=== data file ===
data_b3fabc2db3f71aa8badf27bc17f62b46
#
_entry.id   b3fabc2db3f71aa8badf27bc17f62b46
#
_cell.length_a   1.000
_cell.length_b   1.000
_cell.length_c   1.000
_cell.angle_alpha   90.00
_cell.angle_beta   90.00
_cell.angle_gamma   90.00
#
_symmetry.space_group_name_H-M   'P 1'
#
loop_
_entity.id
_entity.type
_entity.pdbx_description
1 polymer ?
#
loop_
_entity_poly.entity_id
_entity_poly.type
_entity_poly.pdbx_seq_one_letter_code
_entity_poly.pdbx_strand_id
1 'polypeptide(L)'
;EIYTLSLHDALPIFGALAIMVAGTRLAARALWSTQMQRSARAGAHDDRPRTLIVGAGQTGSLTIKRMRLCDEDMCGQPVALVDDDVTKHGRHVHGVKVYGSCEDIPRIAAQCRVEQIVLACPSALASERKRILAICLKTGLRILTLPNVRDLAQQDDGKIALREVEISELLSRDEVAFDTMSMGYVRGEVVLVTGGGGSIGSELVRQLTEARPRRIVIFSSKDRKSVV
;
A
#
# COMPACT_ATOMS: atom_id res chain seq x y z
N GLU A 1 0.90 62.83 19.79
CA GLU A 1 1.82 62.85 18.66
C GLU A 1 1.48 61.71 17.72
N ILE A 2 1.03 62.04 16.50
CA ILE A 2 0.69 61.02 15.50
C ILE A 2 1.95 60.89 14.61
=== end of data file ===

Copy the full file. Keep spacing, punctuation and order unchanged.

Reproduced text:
data_b3fabc2db3f71aa8badf27bc17f62b46
#
_entry.id   b3fabc2db3f71aa8badf27bc17f62b46
#
_cell.length_a   1.000
_cell.length_b   1.000
_cell.length_c   1.000
_cell.angle_alpha   90.00
_cell.angle_beta   90.00
_cell.angle_gamma   90.00
#
_symmetry.space_group_name_H-M   'P 1'
#
loop_
_entity.id
_entity.type
_entity.pdbx_description
1 polymer ?
#
loop_
_entity_poly.entity_id
_entity_poly.type
_entity_poly.pdbx_seq_one_letter_code
_entity_poly.pdbx_strand_id
1 'polypeptide(L)'
;EIYTLSLHDALPIFGALAIMVAGTRLAARALWSTQMQRSARAGAHDDRPRTLIVGAGQTGSLTIKRMRLCDEDMCGQPVALVDDDVTKHGRHVHGVKVYGSCEDIPRIAAQCRVEQIVLACPSALASERKRILAICLKTGLRILTLPNVRDLAQQDDGKIALREVEISELLSRDEVAFDTMSMGYVRGEVVLVTGGGGSIGSELVRQLTEARPRRIVIFSSKDRKSVV
;
A
#
# COMPACT_ATOMS: atom_id res chain seq x y z
N GLU A 1 0.90 62.83 19.79
CA GLU A 1 1.82 62.85 18.66
C GLU A 1 1.48 61.71 17.72
N ILE A 2 1.03 62.04 16.50
CA ILE A 2 0.69 61.02 15.50
C ILE A 2 1.95 60.89 14.61